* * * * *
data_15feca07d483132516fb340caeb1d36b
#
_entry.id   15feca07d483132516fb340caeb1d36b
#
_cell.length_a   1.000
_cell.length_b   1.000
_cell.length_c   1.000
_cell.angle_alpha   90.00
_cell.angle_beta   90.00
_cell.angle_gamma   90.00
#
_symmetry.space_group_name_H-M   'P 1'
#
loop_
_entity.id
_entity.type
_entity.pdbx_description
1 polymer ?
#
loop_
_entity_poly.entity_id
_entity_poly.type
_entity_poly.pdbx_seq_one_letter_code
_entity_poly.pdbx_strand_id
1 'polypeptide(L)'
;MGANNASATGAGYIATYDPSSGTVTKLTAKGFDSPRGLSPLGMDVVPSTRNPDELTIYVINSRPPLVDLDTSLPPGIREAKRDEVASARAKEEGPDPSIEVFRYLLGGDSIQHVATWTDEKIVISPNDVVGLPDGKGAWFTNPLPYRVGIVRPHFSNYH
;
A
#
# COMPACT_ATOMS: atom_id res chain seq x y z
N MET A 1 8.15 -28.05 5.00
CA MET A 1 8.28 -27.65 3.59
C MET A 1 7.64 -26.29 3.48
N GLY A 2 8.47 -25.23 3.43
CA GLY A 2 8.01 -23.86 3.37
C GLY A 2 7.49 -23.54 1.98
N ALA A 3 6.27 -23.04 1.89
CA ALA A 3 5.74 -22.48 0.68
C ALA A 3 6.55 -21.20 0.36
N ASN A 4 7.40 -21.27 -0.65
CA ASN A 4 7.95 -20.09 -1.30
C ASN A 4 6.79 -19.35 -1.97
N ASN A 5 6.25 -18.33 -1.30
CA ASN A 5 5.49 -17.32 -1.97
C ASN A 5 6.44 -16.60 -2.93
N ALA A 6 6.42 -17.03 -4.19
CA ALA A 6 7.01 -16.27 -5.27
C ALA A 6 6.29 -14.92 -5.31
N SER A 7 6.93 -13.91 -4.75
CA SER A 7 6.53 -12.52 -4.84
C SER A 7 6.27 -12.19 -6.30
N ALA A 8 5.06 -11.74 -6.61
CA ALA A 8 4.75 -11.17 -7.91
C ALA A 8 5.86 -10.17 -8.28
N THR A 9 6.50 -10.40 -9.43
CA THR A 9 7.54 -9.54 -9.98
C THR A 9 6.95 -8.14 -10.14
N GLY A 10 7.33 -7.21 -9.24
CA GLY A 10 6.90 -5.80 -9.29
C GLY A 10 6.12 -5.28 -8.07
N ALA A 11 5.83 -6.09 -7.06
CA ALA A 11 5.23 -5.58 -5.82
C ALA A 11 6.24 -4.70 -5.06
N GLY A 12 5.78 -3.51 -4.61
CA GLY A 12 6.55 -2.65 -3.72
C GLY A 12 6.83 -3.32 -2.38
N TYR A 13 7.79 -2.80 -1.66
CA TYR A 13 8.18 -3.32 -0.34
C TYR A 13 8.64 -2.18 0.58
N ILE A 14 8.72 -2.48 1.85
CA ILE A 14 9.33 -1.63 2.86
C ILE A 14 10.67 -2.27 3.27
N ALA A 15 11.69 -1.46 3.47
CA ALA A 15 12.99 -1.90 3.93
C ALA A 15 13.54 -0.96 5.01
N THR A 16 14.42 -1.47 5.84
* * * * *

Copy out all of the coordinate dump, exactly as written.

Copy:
data_15feca07d483132516fb340caeb1d36b
#
_entry.id   15feca07d483132516fb340caeb1d36b
#
_cell.length_a   1.000
_cell.length_b   1.000
_cell.length_c   1.000
_cell.angle_alpha   90.00
_cell.angle_beta   90.00
_cell.angle_gamma   90.00
#
_symmetry.space_group_name_H-M   'P 1'
#
loop_
_entity.id
_entity.type
_entity.pdbx_description
1 polymer ?
#
loop_
_entity_poly.entity_id
_entity_poly.type
_entity_poly.pdbx_seq_one_letter_code
_entity_poly.pdbx_strand_id
1 'polypeptide(L)'
;MGANNASATGAGYIATYDPSSGTVTKLTAKGFDSPRGLSPLGMDVVPSTRNPDELTIYVINSRPPLVDLDTSLPPGIREAKRDEVASARAKEEGPDPSIEVFRYLLGGDSIQHVATWTDEKIVISPNDVVGLPDGKGAWFTNPLPYRVGIVRPHFSNYH
;
A
#
# COMPACT_ATOMS: atom_id res chain seq x y z
N MET A 1 8.15 -28.05 5.00
CA MET A 1 8.28 -27.65 3.59
C MET A 1 7.64 -26.29 3.48
N GLY A 2 8.47 -25.23 3.43
CA GLY A 2 8.01 -23.86 3.37
C GLY A 2 7.49 -23.54 1.98
N ALA A 3 6.27 -23.04 1.89
CA ALA A 3 5.74 -22.48 0.68
C ALA A 3 6.55 -21.20 0.36
N ASN A 4 7.40 -21.27 -0.65
CA ASN A 4 7.95 -20.09 -1.30
C ASN A 4 6.79 -19.35 -1.97
N ASN A 5 6.25 -18.33 -1.30
CA ASN A 5 5.49 -17.32 -1.97
C ASN A 5 6.44 -16.60 -2.93
N ALA A 6 6.42 -17.03 -4.19
CA ALA A 6 7.01 -16.27 -5.27
C ALA A 6 6.29 -14.92 -5.31
N SER A 7 6.93 -13.91 -4.75
CA SER A 7 6.53 -12.52 -4.84
C SER A 7 6.27 -12.19 -6.30
N ALA A 8 5.06 -11.74 -6.61
CA ALA A 8 4.75 -11.17 -7.91
C ALA A 8 5.86 -10.17 -8.28
N THR A 9 6.50 -10.40 -9.43
CA THR A 9 7.54 -9.54 -9.98
C THR A 9 6.95 -8.14 -10.14
N GLY A 10 7.33 -7.21 -9.24
CA GLY A 10 6.90 -5.80 -9.29
C GLY A 10 6.12 -5.28 -8.07
N ALA A 11 5.83 -6.09 -7.06
CA ALA A 11 5.23 -5.58 -5.82
C ALA A 11 6.24 -4.70 -5.06
N GLY A 12 5.78 -3.51 -4.61
CA GLY A 12 6.55 -2.65 -3.72
C GLY A 12 6.83 -3.32 -2.38
N TYR A 13 7.79 -2.80 -1.66
CA TYR A 13 8.18 -3.32 -0.34
C TYR A 13 8.64 -2.18 0.58
N ILE A 14 8.72 -2.48 1.85
CA ILE A 14 9.33 -1.63 2.86
C ILE A 14 10.67 -2.27 3.27
N ALA A 15 11.69 -1.46 3.47
CA ALA A 15 12.99 -1.90 3.93
C ALA A 15 13.54 -0.96 5.01
N THR A 16 14.42 -1.47 5.84